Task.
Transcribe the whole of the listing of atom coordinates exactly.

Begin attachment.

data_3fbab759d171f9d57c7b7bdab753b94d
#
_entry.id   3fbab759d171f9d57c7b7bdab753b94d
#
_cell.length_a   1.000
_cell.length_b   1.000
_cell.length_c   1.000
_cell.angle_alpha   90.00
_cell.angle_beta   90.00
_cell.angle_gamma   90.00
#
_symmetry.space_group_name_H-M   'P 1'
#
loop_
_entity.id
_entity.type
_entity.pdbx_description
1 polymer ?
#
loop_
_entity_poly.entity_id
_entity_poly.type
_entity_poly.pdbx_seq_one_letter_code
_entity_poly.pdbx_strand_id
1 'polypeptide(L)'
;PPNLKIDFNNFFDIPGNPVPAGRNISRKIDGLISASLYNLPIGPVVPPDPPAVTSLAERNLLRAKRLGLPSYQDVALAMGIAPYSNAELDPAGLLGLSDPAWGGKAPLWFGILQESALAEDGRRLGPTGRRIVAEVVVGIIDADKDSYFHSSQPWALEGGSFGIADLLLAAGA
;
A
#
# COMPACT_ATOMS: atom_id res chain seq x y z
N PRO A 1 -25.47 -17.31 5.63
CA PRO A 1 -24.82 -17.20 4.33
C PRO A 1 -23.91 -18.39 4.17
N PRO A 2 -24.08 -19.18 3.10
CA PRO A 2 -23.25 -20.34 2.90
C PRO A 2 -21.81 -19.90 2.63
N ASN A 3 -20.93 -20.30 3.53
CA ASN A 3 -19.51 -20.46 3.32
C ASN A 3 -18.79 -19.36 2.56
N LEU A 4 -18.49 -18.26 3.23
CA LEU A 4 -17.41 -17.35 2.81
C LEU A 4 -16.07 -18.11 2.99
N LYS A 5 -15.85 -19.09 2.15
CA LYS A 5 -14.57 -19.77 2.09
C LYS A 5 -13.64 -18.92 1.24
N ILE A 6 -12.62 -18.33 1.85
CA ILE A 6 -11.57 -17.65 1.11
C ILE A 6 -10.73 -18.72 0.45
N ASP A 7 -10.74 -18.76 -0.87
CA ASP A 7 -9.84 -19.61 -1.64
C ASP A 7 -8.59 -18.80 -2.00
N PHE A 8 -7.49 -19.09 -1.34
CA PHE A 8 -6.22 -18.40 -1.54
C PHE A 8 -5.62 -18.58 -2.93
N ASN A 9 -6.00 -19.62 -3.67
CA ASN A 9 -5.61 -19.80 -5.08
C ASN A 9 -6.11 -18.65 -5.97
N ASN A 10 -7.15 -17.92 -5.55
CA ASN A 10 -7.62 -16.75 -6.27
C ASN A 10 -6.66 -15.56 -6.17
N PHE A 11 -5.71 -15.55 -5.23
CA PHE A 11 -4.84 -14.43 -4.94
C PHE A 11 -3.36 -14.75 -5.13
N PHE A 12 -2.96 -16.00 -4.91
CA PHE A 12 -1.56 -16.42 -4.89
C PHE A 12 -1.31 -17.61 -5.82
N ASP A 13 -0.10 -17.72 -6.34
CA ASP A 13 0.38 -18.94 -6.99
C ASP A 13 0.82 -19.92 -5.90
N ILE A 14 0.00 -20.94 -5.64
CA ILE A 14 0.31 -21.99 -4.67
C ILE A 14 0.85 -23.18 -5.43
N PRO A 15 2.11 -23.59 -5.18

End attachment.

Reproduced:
data_3fbab759d171f9d57c7b7bdab753b94d
#
_entry.id   3fbab759d171f9d57c7b7bdab753b94d
#
_cell.length_a   1.000
_cell.length_b   1.000
_cell.length_c   1.000
_cell.angle_alpha   90.00
_cell.angle_beta   90.00
_cell.angle_gamma   90.00
#
_symmetry.space_group_name_H-M   'P 1'
#
loop_
_entity.id
_entity.type
_entity.pdbx_description
1 polymer ?
#
loop_
_entity_poly.entity_id
_entity_poly.type
_entity_poly.pdbx_seq_one_letter_code
_entity_poly.pdbx_strand_id
1 'polypeptide(L)'
;PPNLKIDFNNFFDIPGNPVPAGRNISRKIDGLISASLYNLPIGPVVPPDPPAVTSLAERNLLRAKRLGLPSYQDVALAMGIAPYSNAELDPAGLLGLSDPAWGGKAPLWFGILQESALAEDGRRLGPTGRRIVAEVVVGIIDADKDSYFHSSQPWALEGGSFGIADLLLAAGA
;
A
#
# COMPACT_ATOMS: atom_id res chain seq x y z
N PRO A 1 -25.47 -17.31 5.63
CA PRO A 1 -24.82 -17.20 4.33
C PRO A 1 -23.91 -18.39 4.17
N PRO A 2 -24.08 -19.18 3.10
CA PRO A 2 -23.25 -20.34 2.90
C PRO A 2 -21.81 -19.90 2.63
N ASN A 3 -20.93 -20.30 3.53
CA ASN A 3 -19.51 -20.46 3.32
C ASN A 3 -18.79 -19.36 2.56
N LEU A 4 -18.49 -18.26 3.23
CA LEU A 4 -17.41 -17.35 2.81
C LEU A 4 -16.07 -18.11 2.99
N LYS A 5 -15.85 -19.09 2.15
CA LYS A 5 -14.57 -19.77 2.09
C LYS A 5 -13.64 -18.92 1.24
N ILE A 6 -12.62 -18.33 1.85
CA ILE A 6 -11.57 -17.65 1.11
C ILE A 6 -10.73 -18.72 0.45
N ASP A 7 -10.74 -18.76 -0.87
CA ASP A 7 -9.84 -19.61 -1.64
C ASP A 7 -8.59 -18.80 -2.00
N PHE A 8 -7.49 -19.09 -1.34
CA PHE A 8 -6.22 -18.40 -1.54
C PHE A 8 -5.62 -18.58 -2.93
N ASN A 9 -6.00 -19.62 -3.67
CA ASN A 9 -5.61 -19.80 -5.08
C ASN A 9 -6.11 -18.65 -5.97
N ASN A 10 -7.15 -17.92 -5.55
CA ASN A 10 -7.62 -16.75 -6.27
C ASN A 10 -6.66 -15.56 -6.17
N PHE A 11 -5.71 -15.55 -5.23
CA PHE A 11 -4.84 -14.43 -4.94
C PHE A 11 -3.36 -14.75 -5.13
N PHE A 12 -2.96 -16.00 -4.91
CA PHE A 12 -1.56 -16.42 -4.89
C PHE A 12 -1.31 -17.61 -5.82
N ASP A 13 -0.10 -17.72 -6.34
CA ASP A 13 0.38 -18.94 -6.99
C ASP A 13 0.82 -19.92 -5.90
N ILE A 14 0.00 -20.94 -5.64
CA ILE A 14 0.31 -21.99 -4.67
C ILE A 14 0.85 -23.18 -5.43
N PRO A 15 2.11 -23.59 -5.18